The Clog 31st January 2016

The Clog

In the small town of Mytholmroyd in a valley near to our HQ in Halifax, West Yorkshire, there is a small but thriving business called Walkley. They’re one of only a handful of remaining clog-makers in Britain

It will come as a surprise to some that there are any clog-makers still around, but in fact clogs are an environmentally-friendly and efficient type of footwear. Clogs can withstand extremes of temperature and as such as prized in the metal-working industry and similar professions such as foundries and glassworking concerns. In fact, although clogs may have been around since Roman times, it was with the Industrial Revolution that they took off in popularity in Britain, when workers had a great need for strong yet cheap footwear. The low cost of clogs was due to the fact that Britain was (and is, to some extent in certain areas) covered by woods and forests, where grew certain trees such as the alder, beech, sycamore, ash and willow, all of which provided plentiful wood that was ideal for clog-making. (As an aside, the aspen tree also provided wood which was ideal for making clogs, but it was specifically banned in England as a clog-making material as the government wanted to preserve it for the making of arrows for England’s national weapon, the longbow.)

Although associated in the popular mind with the North, in fact clogs were worn around the country, especially in markets and mines, where their low cost and durability were again appreciated.

In fact, clogs are not a British phenomenon. The French sabot is a type of clog made entirely from wood (unlike British-style clogs which tend to be a leather upper on a wooden base).  Some say the word “sabotage” is derived from these clogs, when disgruntled workers would stop factory production by throwing their clogs into the inner workings of machinery! From Germany we have the Holzschuh, also a fully-wooden clog, and from Italy the Zaccolo, which can be either fully-wood or partly-wood.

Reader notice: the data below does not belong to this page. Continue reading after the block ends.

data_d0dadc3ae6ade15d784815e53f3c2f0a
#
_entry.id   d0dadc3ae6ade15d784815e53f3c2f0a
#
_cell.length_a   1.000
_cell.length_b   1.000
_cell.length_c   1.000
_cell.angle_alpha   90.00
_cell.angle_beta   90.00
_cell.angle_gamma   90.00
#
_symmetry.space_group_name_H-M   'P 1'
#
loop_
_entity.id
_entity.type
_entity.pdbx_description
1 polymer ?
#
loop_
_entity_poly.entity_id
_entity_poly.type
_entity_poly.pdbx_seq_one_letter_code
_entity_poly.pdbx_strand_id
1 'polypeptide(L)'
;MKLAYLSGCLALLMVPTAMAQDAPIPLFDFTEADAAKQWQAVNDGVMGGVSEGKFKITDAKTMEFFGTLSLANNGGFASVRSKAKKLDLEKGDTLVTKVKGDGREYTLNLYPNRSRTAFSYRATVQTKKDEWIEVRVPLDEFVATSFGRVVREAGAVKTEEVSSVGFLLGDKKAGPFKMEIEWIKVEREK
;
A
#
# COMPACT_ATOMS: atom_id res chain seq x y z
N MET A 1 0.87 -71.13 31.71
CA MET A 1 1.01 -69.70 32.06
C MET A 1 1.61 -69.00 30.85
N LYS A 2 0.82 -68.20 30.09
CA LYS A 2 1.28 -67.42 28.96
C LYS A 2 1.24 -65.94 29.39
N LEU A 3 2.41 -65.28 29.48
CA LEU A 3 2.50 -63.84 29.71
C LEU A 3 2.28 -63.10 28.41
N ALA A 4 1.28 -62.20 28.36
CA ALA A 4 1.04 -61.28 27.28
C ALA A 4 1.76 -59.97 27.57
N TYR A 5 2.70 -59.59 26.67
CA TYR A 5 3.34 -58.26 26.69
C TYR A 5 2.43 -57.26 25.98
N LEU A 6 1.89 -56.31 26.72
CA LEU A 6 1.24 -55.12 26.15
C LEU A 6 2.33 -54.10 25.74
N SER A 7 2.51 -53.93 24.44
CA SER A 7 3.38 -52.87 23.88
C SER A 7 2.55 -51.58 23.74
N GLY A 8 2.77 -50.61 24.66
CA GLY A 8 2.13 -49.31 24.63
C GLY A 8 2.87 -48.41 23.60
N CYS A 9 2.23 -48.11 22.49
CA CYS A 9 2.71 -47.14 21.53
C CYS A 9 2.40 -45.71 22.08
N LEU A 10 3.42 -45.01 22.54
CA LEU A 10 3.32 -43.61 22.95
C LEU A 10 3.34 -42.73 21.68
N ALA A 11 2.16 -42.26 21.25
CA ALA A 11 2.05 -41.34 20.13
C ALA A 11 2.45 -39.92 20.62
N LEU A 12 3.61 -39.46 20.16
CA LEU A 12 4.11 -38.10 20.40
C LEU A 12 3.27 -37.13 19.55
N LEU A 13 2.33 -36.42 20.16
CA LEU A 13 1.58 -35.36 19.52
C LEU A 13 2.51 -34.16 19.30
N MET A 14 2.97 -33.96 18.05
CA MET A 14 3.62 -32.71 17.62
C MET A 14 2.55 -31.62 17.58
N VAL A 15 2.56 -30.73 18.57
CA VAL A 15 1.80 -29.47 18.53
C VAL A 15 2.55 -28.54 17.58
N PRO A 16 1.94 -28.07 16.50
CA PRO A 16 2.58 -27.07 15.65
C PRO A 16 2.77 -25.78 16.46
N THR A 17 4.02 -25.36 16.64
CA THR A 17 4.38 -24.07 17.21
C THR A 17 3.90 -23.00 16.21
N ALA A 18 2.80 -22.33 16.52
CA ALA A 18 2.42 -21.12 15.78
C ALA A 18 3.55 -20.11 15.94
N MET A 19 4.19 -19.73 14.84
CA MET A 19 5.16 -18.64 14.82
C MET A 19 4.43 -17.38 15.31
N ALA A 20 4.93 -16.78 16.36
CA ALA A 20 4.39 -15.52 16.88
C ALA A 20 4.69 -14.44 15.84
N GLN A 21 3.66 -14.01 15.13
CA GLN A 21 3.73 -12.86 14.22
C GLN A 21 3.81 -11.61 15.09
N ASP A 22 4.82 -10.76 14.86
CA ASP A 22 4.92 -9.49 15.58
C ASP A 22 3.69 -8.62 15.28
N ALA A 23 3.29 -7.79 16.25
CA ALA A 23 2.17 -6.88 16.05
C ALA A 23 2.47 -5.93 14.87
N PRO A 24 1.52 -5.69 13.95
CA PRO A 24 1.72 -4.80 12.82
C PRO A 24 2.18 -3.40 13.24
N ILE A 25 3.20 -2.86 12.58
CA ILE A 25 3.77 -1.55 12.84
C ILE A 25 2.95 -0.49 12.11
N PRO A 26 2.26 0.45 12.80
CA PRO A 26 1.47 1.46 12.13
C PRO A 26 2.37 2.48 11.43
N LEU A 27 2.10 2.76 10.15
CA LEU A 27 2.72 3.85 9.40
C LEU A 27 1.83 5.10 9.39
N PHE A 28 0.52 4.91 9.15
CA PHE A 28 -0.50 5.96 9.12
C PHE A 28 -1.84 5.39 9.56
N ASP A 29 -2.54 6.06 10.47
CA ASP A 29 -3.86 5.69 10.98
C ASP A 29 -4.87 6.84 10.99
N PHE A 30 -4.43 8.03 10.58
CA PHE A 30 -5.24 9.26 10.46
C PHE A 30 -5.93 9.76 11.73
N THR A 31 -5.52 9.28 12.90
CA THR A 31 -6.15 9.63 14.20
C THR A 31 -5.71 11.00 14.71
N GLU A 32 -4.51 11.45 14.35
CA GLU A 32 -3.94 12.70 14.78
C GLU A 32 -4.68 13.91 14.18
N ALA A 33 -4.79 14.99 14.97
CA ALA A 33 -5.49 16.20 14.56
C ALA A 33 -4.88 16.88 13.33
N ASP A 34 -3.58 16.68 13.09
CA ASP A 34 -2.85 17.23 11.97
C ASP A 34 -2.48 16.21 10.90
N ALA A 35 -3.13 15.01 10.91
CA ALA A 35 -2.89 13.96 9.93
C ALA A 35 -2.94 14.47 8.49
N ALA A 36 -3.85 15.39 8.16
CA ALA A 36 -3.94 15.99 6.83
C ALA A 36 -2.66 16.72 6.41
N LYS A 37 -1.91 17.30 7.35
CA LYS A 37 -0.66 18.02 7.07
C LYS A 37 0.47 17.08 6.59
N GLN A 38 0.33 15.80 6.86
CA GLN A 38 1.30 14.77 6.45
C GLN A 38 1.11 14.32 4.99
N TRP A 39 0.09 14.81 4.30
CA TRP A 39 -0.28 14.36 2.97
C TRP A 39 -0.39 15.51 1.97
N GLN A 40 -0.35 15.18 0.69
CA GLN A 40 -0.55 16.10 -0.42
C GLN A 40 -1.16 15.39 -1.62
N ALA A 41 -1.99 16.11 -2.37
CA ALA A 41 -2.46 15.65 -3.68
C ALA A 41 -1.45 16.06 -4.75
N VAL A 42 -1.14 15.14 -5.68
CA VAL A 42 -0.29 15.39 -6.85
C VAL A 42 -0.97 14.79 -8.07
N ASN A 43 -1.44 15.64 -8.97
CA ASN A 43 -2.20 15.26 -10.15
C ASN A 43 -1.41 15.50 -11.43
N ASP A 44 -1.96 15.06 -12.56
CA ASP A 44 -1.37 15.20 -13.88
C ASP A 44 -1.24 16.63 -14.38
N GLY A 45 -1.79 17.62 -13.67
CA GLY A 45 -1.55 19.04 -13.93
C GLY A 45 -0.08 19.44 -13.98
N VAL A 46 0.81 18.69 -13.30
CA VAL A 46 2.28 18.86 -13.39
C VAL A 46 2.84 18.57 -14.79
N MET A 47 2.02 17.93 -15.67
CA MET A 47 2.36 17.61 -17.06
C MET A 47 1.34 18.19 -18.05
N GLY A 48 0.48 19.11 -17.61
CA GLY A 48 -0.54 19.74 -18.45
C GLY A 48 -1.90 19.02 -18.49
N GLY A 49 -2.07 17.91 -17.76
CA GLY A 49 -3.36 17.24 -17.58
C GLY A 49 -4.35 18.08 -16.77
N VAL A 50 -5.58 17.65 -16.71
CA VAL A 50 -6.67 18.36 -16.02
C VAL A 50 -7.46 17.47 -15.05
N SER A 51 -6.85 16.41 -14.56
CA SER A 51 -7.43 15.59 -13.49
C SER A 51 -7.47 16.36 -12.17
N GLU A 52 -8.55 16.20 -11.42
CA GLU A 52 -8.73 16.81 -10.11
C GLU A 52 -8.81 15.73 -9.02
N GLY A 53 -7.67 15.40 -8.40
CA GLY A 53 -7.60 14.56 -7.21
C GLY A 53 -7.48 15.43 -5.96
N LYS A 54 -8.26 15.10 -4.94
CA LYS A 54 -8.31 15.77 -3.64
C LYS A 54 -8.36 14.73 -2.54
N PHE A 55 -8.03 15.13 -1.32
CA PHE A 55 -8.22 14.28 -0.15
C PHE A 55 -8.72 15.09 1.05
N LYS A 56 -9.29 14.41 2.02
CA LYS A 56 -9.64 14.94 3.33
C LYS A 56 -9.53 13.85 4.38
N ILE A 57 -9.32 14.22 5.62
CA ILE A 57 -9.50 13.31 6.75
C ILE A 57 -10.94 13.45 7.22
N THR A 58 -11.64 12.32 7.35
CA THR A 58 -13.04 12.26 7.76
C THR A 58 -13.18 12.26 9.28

And traditional clogs can be found further afield: Turkey, India, China, Japan, Korea and the Philippines all have their own national clog styles, although these Asian clogs are more “clog-sandals” than the European-type “Clog-shoes”.

The Indian Paduka is the most quintessential and ancient type of Indian footwear and is extremely simple in design and concept: it is simply a wooden sole with a knob which goes between the big toe and the second tow. However, although simple in design, they can be elaborate in appearance: the rich have often decorated them lavishly and used fine woods for their manufacture, such as teak, sandalwood or ebony.

Hailing from Japan, the Geta is a sandal-type clog with a wooden base elevated by the addition of two wooden blocks beneath, and held onto the foot with an elastic thong. They are worn with traditional Japanese clothing (such as a kimono or yukata), but also with Western-style clothing during summer.


The modern British-made safety clog is so tough that it is at least twice as strong as a safety boot, according to manufacturer Walkley. UK regulations are so tight that Walkley’s safety clogs are actually tested to the European EN 345 safety footwear standard. In short, this footwear can really protect your feet. If you’ve a job which involves standing in something hot or otherwise unpleasant, or where there’s a good chance that you might drop something heavy on your feet, the safety clog might be a good option for you!

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